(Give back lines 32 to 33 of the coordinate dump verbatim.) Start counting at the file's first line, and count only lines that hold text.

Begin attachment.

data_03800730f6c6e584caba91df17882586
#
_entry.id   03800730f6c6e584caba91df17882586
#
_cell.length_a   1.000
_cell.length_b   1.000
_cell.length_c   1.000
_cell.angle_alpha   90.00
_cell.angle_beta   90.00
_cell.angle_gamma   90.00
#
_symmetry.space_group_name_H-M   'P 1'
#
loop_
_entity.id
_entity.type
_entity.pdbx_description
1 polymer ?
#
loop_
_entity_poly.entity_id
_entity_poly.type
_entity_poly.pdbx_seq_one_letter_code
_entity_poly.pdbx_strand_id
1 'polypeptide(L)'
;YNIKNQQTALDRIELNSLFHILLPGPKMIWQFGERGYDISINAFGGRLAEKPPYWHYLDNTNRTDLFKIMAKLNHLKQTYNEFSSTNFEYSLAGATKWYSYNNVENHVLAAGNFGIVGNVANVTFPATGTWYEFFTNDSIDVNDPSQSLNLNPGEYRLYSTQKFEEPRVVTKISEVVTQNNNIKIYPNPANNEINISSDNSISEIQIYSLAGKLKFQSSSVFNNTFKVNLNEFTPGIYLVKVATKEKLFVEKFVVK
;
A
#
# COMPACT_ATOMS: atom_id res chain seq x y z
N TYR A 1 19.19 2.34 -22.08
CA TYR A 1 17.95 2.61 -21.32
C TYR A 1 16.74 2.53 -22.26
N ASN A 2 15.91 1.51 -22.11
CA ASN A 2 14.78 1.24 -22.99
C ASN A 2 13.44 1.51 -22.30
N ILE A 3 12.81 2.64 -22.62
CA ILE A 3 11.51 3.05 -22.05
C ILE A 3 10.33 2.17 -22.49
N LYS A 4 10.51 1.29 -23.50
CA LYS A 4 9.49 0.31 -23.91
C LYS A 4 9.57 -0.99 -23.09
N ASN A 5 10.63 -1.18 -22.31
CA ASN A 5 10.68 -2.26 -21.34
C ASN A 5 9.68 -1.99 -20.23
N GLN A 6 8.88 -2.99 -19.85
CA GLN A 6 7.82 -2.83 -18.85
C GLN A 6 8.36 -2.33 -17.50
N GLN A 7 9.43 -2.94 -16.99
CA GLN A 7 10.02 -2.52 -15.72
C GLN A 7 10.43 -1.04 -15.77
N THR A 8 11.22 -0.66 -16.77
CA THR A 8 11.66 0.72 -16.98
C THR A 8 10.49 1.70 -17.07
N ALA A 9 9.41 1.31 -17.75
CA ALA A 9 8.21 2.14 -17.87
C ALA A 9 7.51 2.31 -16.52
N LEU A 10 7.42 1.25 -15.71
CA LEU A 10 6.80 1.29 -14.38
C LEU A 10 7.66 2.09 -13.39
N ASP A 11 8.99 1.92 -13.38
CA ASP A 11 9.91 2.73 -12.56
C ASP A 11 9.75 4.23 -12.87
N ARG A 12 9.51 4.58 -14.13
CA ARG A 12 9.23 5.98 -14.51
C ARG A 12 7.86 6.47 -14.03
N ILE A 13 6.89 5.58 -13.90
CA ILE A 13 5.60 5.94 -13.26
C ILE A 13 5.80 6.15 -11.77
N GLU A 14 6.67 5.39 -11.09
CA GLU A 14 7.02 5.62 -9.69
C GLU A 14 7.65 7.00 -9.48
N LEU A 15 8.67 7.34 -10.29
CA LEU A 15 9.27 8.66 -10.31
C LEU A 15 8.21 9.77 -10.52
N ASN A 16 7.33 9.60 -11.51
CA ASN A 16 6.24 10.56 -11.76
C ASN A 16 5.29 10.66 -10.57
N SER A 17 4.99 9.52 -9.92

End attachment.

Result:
CA TYR A 1 17.95 2.61 -21.32
C TYR A 1 16.74 2.53 -22.26